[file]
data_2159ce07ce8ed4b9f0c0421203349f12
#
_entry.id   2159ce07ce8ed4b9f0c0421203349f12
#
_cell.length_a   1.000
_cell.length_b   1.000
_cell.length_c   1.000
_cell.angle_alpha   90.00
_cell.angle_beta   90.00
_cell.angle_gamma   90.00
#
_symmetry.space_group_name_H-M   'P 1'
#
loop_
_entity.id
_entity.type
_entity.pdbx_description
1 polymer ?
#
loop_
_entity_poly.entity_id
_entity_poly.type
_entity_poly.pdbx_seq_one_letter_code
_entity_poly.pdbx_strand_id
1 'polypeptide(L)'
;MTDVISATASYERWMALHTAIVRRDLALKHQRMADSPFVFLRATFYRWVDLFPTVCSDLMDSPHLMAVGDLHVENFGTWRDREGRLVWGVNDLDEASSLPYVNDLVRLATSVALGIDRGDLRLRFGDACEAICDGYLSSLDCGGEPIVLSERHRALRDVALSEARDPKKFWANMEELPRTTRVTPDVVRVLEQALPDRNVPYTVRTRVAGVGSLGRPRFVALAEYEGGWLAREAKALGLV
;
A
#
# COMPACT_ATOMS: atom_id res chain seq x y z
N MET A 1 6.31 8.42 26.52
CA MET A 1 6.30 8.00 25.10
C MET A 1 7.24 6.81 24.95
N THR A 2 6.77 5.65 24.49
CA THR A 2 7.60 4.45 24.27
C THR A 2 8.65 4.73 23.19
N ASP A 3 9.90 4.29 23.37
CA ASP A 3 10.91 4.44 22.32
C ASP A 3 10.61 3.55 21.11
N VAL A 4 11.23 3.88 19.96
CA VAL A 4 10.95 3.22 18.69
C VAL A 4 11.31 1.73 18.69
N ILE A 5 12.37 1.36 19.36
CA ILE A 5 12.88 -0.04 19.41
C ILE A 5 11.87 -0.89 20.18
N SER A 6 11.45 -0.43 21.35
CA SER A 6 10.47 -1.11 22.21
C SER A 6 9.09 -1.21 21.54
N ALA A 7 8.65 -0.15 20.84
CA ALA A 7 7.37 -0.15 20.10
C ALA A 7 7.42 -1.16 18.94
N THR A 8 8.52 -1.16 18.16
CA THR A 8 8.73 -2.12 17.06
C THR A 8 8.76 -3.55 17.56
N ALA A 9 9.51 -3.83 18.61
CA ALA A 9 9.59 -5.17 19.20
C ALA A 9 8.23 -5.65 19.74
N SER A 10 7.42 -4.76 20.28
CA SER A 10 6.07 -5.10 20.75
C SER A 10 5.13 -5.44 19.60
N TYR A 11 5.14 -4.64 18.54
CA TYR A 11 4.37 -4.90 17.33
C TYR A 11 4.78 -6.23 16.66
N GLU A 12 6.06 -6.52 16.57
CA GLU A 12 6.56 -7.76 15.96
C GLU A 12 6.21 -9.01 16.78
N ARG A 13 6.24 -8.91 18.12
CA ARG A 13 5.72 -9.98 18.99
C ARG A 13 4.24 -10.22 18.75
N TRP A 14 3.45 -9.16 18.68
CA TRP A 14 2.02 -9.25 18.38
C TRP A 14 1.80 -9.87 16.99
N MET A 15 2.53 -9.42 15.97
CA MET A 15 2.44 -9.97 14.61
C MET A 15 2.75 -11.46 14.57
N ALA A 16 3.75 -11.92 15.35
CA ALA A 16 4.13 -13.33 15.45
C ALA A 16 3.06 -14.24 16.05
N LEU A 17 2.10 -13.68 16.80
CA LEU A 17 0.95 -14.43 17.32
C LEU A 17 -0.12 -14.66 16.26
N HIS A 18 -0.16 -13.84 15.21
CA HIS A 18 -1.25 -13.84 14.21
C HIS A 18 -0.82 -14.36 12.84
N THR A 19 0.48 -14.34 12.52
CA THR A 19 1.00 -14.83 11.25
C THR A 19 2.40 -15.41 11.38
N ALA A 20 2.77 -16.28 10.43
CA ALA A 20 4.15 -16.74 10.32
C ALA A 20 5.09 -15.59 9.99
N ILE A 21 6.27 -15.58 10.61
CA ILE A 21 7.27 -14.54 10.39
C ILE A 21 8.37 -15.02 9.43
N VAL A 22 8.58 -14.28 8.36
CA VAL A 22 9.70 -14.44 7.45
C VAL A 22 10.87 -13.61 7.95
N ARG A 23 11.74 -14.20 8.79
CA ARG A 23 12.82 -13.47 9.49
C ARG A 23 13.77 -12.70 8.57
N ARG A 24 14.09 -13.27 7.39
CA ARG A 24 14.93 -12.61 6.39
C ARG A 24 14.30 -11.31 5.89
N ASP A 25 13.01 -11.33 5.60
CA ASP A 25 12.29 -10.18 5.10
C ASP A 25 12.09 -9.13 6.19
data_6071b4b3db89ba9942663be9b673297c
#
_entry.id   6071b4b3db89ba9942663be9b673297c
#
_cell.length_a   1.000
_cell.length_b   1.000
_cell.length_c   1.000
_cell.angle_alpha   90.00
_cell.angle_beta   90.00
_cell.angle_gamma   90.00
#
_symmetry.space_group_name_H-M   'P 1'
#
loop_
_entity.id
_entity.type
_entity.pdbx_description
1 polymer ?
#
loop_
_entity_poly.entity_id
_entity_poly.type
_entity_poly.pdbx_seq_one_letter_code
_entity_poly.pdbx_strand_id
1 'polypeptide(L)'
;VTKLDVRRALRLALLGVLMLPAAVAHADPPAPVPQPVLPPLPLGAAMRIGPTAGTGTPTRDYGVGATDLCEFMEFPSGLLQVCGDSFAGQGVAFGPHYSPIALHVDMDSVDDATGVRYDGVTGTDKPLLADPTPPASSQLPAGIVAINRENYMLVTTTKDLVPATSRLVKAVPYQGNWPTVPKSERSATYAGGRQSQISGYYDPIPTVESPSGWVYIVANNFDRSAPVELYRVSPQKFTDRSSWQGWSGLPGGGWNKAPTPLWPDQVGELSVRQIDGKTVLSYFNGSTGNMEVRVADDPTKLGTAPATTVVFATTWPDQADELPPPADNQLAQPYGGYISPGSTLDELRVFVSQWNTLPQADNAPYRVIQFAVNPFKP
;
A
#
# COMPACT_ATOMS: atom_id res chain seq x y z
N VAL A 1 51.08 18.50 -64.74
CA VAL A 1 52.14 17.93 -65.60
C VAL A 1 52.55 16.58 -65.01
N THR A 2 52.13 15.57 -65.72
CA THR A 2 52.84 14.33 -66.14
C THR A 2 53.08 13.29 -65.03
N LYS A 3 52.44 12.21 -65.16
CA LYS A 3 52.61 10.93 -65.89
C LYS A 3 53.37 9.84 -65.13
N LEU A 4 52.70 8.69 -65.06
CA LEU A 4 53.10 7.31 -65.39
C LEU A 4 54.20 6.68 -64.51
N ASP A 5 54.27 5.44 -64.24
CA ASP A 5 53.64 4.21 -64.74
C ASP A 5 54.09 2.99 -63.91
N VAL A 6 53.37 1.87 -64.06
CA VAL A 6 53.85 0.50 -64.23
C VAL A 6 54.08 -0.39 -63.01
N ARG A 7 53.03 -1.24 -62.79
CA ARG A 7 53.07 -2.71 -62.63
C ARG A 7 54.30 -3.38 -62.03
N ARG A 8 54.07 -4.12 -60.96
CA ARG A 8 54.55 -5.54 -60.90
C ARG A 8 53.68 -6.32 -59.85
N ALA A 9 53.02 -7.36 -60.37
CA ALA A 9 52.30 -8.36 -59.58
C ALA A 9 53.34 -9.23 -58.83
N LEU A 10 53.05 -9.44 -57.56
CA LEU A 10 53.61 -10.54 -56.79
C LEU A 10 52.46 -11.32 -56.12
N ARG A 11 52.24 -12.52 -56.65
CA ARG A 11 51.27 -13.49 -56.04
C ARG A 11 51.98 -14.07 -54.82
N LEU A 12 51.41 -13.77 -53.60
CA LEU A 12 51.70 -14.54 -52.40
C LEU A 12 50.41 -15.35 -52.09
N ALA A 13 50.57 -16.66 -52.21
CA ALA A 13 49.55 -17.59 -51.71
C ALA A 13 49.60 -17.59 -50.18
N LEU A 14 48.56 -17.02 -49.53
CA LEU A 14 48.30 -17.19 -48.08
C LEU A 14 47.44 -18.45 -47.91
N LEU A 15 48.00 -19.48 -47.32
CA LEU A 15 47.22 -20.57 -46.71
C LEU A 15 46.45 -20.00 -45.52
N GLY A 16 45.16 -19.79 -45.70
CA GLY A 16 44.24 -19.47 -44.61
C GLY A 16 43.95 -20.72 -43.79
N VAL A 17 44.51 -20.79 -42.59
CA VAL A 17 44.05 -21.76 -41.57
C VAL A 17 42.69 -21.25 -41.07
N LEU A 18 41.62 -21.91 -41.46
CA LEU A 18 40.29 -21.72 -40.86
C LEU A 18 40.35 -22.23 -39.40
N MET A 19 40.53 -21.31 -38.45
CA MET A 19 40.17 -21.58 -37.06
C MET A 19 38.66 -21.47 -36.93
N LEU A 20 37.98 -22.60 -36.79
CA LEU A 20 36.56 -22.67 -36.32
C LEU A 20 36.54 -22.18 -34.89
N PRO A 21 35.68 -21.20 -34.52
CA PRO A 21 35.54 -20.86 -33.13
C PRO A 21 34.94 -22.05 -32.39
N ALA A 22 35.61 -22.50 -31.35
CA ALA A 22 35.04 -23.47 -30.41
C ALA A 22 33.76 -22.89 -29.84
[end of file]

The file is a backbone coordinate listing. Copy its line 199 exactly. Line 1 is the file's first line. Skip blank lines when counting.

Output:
N ALA A 22 35.61 -22.50 -31.35